Revision of the Law on Contract-Based Vietnamese Overseas Workers 69/2020/QH14
- Responsible Organisations: Government of Vietnam
- ILO Regions: Asia and the Pacific
- Country(ies): Viet Nam
- Thematic areas: Fair recruitment
- MLFLM: 13.
Following an ILO-supported assessment of the 2006 version of the Law on Contract-Based Vietnamese Overseas Workers (Law 72), the ILO put forth recommendations for revisions to the legal framework for labour migration in Viet Nam in 2017. In 2020 Law 72 was revised by the National Assembly.
A series of broad-based consultations ensued, involving amongst others employers and workers’ organizations and, significantly, migrant workers. Furthermore, the engagement of anti-human trafficking stakeholders helped to create clarity on the nexus between effective rights-based labour migration legislation – including attention to fair recruitment - and prevention of human trafficking. Along with these consultations, drafts of a new Law were prepared to which ILO provided inputs based on requests by the National Assembly Social Affairs Committee.
On 8 December 2020, the Vietnamese President’s Office announced the Law on Contract-Based Vietnamese Overseas Workers 69/2020/QH14 (Law 69), which was adopted by the 14th National Assembly of Viet Nam on 13 November 2020 and will come into force in January 2022.
Several of ILO’s key recommendations have been incorporated into the final version of the Law, including:
- the removal of the obligation for migrant workers to pay brokerage commissions and an explicit prohibition on recruitment agencies passing these costs on to workers
- the removal of the obligation for migrant workers to pay service fees in addition to brokerage commission to public employment services in line with Convention 88
- if part or all of the service fee is covered by employers or foreign receivers, then workers will only pay for any remaining amount required under Law
- the ability for migrant workers to unilaterally liquidate contracts in situations of threats, sexual harassment, maltreatment or forced labour
- the inclusion of definitions for discrimination and forced labour in line with ILO Conventions 111 and 29
- a provision for legal aid in cases of abuse, violence or discrimination whilst working abroad
- specific wording about gender equality in the state goals
- prohibition on deceitful advertising for the purpose of organizing trafficking in persons, abusing recruitment activities to illegally collect fees, and charging brokerage fees – breaching these prohibitions results in recruitment agency license revocation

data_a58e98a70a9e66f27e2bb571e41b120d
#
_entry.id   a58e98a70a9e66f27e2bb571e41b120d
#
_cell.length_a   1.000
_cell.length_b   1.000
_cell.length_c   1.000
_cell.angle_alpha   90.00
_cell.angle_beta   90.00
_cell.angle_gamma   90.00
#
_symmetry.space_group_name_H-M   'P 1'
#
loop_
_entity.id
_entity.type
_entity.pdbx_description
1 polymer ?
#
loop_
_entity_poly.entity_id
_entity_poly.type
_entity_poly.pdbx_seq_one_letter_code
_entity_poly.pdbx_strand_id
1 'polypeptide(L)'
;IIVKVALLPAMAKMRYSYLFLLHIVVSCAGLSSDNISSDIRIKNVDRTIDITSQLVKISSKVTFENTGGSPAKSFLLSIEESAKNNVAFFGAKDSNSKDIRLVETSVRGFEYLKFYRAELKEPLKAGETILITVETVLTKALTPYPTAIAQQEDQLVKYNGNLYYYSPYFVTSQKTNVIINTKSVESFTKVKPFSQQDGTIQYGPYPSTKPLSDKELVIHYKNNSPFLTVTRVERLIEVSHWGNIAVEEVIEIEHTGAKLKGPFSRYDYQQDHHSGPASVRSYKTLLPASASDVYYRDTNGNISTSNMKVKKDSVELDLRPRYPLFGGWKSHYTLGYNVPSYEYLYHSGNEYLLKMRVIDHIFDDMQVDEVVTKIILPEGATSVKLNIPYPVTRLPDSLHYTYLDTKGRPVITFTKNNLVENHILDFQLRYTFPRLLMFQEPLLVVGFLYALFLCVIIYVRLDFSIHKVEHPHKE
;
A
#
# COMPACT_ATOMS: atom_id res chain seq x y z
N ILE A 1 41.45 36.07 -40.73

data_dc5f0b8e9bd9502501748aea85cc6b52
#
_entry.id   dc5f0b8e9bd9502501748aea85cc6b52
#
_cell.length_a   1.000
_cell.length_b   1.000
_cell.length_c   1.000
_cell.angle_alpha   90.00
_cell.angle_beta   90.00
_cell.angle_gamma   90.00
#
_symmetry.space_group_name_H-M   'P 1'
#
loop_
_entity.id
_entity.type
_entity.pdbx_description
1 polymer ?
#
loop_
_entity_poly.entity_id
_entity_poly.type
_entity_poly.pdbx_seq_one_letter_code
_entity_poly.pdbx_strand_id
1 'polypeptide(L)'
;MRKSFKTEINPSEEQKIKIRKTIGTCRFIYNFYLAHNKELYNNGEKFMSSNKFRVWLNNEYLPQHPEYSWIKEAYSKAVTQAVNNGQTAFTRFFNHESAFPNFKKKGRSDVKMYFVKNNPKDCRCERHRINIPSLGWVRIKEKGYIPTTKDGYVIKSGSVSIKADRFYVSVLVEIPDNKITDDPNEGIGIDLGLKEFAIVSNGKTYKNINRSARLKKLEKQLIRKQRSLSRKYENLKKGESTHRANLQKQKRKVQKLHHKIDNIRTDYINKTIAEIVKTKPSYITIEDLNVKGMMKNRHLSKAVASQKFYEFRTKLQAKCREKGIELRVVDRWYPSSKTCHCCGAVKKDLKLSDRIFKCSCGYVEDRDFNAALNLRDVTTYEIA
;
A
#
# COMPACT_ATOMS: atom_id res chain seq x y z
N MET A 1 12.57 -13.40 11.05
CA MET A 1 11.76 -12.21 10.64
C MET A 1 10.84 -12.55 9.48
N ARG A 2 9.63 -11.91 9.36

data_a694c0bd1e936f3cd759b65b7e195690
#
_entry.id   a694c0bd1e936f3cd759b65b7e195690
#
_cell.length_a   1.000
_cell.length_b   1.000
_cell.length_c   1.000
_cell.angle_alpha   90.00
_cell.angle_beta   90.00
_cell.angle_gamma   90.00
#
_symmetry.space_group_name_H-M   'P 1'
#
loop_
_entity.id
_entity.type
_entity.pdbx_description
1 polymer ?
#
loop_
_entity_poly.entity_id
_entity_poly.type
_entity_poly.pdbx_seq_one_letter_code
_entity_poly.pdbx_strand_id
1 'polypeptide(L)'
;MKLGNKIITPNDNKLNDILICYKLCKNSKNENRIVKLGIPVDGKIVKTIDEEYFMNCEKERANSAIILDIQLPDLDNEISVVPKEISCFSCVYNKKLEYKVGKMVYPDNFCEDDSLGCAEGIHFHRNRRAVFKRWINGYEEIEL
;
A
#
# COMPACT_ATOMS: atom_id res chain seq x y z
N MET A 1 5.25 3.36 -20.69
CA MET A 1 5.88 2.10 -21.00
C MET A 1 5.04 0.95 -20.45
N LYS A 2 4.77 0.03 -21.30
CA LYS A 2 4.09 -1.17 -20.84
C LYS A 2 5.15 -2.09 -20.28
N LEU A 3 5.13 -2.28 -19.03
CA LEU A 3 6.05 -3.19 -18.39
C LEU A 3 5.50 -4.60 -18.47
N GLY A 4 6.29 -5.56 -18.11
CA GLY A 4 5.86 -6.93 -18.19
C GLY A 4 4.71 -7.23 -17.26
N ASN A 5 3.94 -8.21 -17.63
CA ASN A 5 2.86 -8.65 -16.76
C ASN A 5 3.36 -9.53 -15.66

- pre-departure training must include information on: forced labor, trafficking in persons prevention, gender equality, sexual abuse, gender-based violence and prevention skills
Proof of impact/progress
As the Law does not come into force until 1 January 2022, there has been no impact assessment of the legal reform pertaining to migrant worker recruitment, but the normative relevance and impact of removing one of the cost categories for payment by migrant workers is an important step forward, as is the possibility of unilateral contract liquidation in case of maltreatment.
The magnitude of the number of migrant workers in previous years may provide an indication of future benefits: In 2019, over 152,530 (54,700 women) migrant workers went to work abroad through regular migration channels, including 82,703 workers to Japan and 54,480 workers to Taiwan (China). In March 2020, around 560,000 Vietnamese people were working in more than 40 countries and territories worldwide.
In 2019, migrant workers travelling to Taiwan (China) alone cumulatively paid over USD 81 million to recruitment agencies for brokerage commission (USD 1,500 per migrant worker under Law 72), which will be saved under the new Law.
Other promising features
Participation and representation
Tripartite and civil society dialogue, including Vietnamese migrant workers informed the drafting process of the revised law.
Potential for replication or extension
The specific removal of brokerage fees tackles a cost category that is regularly charged to migrant workers, and should be mirrored in other countries with migration destinations shared with Viet Nam.